COLUMBUS — The Ohio Farm Bureau and Nationwide Insurance celebrated 100 years of partnership, a legacy formed through farmers joining together.
Steve Hausfeld, manager, Nationwide Library and History & Archives Center, presented “Strong Roots: How the Ohio Farm Bureau Cultivated the Seed to become Nationwide” at Ohio Farm Bureau’s 100th annual meeting, Dec. 6.
“People have within their own hands the tools to fashion their own destiny,” said Hausfeld, quoting the early Farm Bureau leader and the longest serving president in Nationwide’s history, Murray D. Lincoln.
“The founding of the Ohio Farm Bureau and of Nationwide are grounded into the roots of the subject of Murray’s statement,” said Hausfeld.
The Ohio Farm Bureau Federation was established in 1919 at The Ohio State University. Through the Farm Bureau, Nationwide was eventually established.
Hausfeld said that in many ways, the foundation and partnership between the Ohio Farm Bureau and Nationwide is an origin story. “All origin stories begin with the people,” he said. “For the first 22 years of what became Nationwide, we were part of a larger organization, an organization that at its roots informed and engaged members,” said Hausfeld, explaining that both the insurance company and Farm Bureau benefited from the partnership.
Nationwide was originally known as Farm Bureau Mutual Automobile Insurance Company. In 1893 George Cooley, known as Uncle George and referred to as the “Father of Ohio Farm Bureau,” helped establish the Cuyahoga County Grape Growers Cooperative. Cooley was a grape grower, a teacher, a township trustee, an architect and a “renaissance man,” said Hausfeld. “But most importantly, he was an organizer.”
In 1905 Cooley helped build roads in 14 states as a federal highway engineer. In 1905 he became an early leader in the establishment of the Ohio Farm Bureau (OFB) Federation.
Hausfeld also highlighted two others significant to OFB, including Murray D. Lincoln and Ezra Anstaett, who was the first employee and general agent for Farm Bureau Mutual Automobile Insurance Company in 1926.
“They took an idea 100 years ago and said, ‘Hey let’s join together and do what we can’t do individually,’” said Frank Burkett III, Ohio Farm Bureau Federation president. “And I look forward to what county farm bureaus, Ohio Farm Bureau and American Farm Bureau do in the next 100 years.” This will be Burkett’s third full term as president. He was reelected Dec. 7 at the annual meeting.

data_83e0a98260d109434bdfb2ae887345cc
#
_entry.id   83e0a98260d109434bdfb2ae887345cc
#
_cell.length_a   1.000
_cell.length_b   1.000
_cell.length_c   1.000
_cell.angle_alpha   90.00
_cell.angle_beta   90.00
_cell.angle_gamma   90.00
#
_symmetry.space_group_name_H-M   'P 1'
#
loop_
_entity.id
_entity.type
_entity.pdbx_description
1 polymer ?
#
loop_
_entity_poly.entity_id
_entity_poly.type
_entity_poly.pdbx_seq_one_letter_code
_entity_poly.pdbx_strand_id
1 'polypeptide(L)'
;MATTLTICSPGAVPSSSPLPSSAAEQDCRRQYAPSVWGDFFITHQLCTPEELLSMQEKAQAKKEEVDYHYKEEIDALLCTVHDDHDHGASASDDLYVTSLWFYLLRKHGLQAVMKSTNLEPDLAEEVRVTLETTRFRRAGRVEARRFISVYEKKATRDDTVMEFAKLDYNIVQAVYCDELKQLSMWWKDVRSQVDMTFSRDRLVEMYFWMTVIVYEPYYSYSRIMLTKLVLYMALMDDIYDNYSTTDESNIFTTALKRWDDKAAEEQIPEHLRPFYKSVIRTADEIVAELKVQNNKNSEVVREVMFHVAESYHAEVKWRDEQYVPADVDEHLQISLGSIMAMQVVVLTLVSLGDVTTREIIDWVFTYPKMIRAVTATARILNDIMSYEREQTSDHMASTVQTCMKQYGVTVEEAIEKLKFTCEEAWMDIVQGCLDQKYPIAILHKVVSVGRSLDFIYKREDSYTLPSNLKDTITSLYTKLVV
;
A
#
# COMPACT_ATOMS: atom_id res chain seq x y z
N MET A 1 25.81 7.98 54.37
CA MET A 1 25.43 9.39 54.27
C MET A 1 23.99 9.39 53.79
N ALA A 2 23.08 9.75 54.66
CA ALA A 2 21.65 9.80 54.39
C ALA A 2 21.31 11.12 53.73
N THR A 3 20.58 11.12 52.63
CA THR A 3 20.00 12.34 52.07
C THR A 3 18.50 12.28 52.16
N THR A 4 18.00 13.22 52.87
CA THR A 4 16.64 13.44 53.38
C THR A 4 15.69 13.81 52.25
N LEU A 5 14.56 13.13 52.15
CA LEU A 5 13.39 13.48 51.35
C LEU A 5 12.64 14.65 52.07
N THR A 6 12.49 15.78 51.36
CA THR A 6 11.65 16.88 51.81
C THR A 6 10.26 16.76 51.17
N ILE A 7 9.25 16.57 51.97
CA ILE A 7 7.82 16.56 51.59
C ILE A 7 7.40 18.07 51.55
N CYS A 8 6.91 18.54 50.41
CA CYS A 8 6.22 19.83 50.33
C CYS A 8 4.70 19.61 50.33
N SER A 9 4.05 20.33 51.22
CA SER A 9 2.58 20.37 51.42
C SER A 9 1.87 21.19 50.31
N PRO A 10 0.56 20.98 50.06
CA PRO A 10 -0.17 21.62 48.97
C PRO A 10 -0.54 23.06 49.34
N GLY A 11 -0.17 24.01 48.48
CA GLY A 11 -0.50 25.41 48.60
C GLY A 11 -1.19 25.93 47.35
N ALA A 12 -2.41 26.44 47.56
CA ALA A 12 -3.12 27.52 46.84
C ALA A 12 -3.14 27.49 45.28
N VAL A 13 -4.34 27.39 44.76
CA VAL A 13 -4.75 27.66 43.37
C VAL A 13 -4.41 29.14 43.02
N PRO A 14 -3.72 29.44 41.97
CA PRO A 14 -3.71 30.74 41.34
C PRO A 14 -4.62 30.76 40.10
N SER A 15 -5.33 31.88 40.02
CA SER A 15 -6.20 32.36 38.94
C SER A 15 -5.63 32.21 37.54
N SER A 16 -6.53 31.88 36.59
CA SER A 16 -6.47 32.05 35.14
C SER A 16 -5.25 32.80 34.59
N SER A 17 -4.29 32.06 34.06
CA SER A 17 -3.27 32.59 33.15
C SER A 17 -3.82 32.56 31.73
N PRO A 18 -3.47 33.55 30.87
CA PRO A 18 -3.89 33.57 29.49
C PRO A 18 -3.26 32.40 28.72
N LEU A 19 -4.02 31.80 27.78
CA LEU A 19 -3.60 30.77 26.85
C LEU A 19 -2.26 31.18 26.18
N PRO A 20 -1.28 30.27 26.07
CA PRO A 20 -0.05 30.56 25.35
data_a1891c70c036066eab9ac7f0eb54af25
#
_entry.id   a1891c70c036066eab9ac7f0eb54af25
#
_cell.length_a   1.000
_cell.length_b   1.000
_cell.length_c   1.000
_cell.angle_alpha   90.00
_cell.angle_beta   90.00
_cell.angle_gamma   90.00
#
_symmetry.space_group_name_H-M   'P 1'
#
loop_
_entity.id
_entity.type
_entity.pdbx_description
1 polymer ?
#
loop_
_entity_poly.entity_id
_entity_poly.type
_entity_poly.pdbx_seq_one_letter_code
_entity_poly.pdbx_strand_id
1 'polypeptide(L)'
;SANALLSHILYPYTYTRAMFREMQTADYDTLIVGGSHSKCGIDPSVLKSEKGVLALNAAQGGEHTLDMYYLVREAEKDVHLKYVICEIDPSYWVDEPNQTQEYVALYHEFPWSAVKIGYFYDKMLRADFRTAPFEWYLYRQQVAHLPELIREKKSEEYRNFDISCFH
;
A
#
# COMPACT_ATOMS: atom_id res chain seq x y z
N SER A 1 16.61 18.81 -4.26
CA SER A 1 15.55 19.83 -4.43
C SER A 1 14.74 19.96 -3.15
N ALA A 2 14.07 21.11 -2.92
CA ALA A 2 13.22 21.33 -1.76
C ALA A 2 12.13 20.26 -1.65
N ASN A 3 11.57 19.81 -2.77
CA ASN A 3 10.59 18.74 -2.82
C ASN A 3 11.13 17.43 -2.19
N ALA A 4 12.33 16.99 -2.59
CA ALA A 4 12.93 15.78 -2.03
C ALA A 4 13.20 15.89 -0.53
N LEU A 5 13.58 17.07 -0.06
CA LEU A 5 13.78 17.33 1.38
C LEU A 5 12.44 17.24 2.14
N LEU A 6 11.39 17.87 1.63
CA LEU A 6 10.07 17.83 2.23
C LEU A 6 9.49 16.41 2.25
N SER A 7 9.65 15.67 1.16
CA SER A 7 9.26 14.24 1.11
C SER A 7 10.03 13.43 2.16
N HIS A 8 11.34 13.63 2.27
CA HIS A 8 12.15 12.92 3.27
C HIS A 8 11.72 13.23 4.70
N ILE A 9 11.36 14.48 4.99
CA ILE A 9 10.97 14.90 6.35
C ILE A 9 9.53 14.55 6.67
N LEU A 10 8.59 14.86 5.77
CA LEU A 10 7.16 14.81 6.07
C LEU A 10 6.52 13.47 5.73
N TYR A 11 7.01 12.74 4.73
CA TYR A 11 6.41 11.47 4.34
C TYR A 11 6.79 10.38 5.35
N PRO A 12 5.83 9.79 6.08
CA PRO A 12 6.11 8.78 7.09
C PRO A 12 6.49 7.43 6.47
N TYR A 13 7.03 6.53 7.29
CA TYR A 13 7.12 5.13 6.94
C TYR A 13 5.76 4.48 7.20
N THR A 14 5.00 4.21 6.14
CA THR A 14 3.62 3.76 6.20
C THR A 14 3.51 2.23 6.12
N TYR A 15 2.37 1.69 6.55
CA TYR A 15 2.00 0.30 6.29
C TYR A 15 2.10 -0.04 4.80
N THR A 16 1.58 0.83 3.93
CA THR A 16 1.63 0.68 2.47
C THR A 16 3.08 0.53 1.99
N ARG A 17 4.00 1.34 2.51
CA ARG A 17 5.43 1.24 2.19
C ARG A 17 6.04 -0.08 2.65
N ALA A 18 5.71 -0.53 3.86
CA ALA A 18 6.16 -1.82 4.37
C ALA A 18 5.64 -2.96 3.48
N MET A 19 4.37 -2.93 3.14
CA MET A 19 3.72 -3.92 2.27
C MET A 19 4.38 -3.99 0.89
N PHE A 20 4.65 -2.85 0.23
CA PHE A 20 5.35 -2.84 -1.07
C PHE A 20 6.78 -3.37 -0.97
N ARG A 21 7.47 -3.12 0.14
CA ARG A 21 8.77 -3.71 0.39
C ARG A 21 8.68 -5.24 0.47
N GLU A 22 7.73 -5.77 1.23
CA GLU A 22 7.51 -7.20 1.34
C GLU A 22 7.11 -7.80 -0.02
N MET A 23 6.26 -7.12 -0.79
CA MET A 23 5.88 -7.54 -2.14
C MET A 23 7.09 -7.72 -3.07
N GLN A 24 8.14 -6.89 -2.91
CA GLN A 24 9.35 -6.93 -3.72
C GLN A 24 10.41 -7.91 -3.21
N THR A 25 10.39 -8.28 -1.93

“From 1913 until near the end of [World War I] crop prices just exploded, something in the neighborhood of 121 percent over the 1913 prices,” said Hausfeld. However, prices crashed after the war. Between 1919 and 1920 farmers’ income dropped 60 percent across the United States, according to Hausfelf.
“There was a need for farmers to come together because [the farmers] weren’t getting support from those living outside of their world,” said Hausfeld. “People in urban areas were at the cusp of the Roaring Twenties.”
By 1918 all but one of the 88 counties of Ohio had established Farm Bureau.
“Murray and Uncle George recognized that there was a potential threat even greater than the price of corn, and that was what the wreckage of an auto accident could do to a farmer, both physically and financially,” said Hausfeld. “They knew how much potential the Farm Bureau had to influence this.” By 1925, only 15 percent of farmers had automobile insurance, as it was expensive. The Ohio Farm Bureau established the Farm Bureau Mutual Automobile Insurance Company, offering automobile insurance in April 1926.
In 1931 the organization began to offer insurance to people who lived in urban areas as well because farm population began to decrease. But they had to sign up for a Farm Bureau membership first.
“Less than one percent of U.S. companies actually make it to celebrate their centennial,” said Burkett, and he said Ohio Farm Bureau owes its centennial all to its members. “To be president when Ohio Farm Bureau is celebrating their centennial—it’s very humbling, to stand here as the twenty-fourth president.”
The Farm Bureau Mutual Insurance Company continued to expand throughout World War II and by 1948 the organization had 1.2 million policy holders and around $64 million in assets.
However, in 1948 the two organizations separated. “We didn’t do so because we wanted to,” said Hausfeld. But Highway Insurance examiners and others conducted an examiner’s report, which showed potential for questionable activities with the management structures, relationships and agreements between the two organizations. However, the examiner’s report identified that there was never any actual questionable activity.
Lincoln put together a thirty-plus page draft arguing against each point in the examiner’s report. But ultimately, the two companies separated. Lincoln decided to continue with the insurance company.
“[Lincoln] felt that the opportunity for insurance could better connect with his personal philosophy around people coming together on a much grander scale,” a quote by Lincoln. “Insurance…the best bet for getting all kinds of people together to fulfill their needs.”
In 1952 the insurance company became the first full service insurance and financial services company when it acquired Mutual Income Foundation, a small mutual fund company. In 1955, the company officially changed its name to Nationwide and introduced the “N” and eagle logo.
“We have always focused on people, on members, on associates, on partners,” said Hausfeld. “And our connection to [Ohio Farm Bureau] is as strong today as it was in 1926 and I’m confident that when our [descendants] meet for the 200th anniversary of the Farm Bureau that our connection will be equally as strong.”